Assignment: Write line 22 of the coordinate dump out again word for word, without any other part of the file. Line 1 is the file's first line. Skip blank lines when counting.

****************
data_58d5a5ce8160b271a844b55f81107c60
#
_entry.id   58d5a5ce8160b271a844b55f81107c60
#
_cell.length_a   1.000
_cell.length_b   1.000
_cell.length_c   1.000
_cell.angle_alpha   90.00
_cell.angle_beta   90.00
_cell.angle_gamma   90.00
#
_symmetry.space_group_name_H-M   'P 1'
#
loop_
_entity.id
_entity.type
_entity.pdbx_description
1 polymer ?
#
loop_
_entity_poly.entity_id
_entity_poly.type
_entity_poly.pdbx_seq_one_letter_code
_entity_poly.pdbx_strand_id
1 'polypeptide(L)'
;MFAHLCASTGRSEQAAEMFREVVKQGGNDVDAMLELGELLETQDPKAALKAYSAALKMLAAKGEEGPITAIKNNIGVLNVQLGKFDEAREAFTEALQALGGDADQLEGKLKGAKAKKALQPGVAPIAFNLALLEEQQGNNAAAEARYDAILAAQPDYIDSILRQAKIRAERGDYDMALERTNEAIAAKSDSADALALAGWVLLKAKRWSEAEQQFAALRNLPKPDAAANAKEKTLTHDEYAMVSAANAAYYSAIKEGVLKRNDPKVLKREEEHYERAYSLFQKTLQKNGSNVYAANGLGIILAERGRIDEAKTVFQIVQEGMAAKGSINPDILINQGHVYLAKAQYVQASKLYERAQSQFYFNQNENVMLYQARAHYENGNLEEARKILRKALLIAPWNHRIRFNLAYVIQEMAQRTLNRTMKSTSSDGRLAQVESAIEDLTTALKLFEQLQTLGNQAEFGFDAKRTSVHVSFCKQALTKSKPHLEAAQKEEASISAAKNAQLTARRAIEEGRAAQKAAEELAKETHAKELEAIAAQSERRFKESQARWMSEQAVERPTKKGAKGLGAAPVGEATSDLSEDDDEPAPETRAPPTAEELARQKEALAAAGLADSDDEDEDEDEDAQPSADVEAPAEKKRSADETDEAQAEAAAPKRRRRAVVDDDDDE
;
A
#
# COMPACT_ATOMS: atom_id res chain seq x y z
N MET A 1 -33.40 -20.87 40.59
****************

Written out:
_entity_poly.type